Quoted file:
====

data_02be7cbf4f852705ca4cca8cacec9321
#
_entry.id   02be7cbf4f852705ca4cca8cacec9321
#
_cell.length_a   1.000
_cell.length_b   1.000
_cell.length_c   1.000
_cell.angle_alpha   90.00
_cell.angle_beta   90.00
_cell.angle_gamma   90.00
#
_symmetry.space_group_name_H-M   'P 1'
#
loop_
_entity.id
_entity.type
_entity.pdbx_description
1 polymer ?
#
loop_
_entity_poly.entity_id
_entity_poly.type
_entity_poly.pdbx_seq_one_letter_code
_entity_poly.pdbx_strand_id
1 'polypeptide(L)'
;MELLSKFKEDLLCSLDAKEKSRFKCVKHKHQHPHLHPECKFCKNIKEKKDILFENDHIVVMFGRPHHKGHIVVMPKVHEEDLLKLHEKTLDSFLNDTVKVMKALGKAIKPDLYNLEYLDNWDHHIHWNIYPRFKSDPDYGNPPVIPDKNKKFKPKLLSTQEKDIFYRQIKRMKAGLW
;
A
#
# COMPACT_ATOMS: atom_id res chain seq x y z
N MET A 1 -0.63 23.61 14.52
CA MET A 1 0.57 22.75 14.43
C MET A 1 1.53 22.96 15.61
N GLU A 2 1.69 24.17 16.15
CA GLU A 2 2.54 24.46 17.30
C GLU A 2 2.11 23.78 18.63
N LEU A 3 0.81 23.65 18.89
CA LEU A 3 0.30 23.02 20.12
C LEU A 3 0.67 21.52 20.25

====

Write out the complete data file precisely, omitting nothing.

data_02be7cbf4f852705ca4cca8cacec9321
#
_entry.id   02be7cbf4f852705ca4cca8cacec9321
#
_cell.length_a   1.000
_cell.length_b   1.000
_cell.length_c   1.000
_cell.angle_alpha   90.00
_cell.angle_beta   90.00
_cell.angle_gamma   90.00
#
_symmetry.space_group_name_H-M   'P 1'
#
loop_
_entity.id
_entity.type
_entity.pdbx_description
1 polymer ?
#
loop_
_entity_poly.entity_id
_entity_poly.type
_entity_poly.pdbx_seq_one_letter_code
_entity_poly.pdbx_strand_id
1 'polypeptide(L)'
;MELLSKFKEDLLCSLDAKEKSRFKCVKHKHQHPHLHPECKFCKNIKEKKDILFENDHIVVMFGRPHHKGHIVVMPKVHEEDLLKLHEKTLDSFLNDTVKVMKALGKAIKPDLYNLEYLDNWDHHIHWNIYPRFKSDPDYGNPPVIPDKNKKFKPKLLSTQEKDIFYRQIKRMKAGLW
;
A
#
# COMPACT_ATOMS: atom_id res chain seq x y z
N MET A 1 -0.63 23.61 14.52
CA MET A 1 0.57 22.75 14.43
C MET A 1 1.53 22.96 15.61
N GLU A 2 1.69 24.17 16.15
CA GLU A 2 2.54 24.46 17.30
C GLU A 2 2.11 23.78 18.63
N LEU A 3 0.81 23.65 18.89
CA LEU A 3 0.30 23.02 20.12
C LEU A 3 0.67 21.52 20.25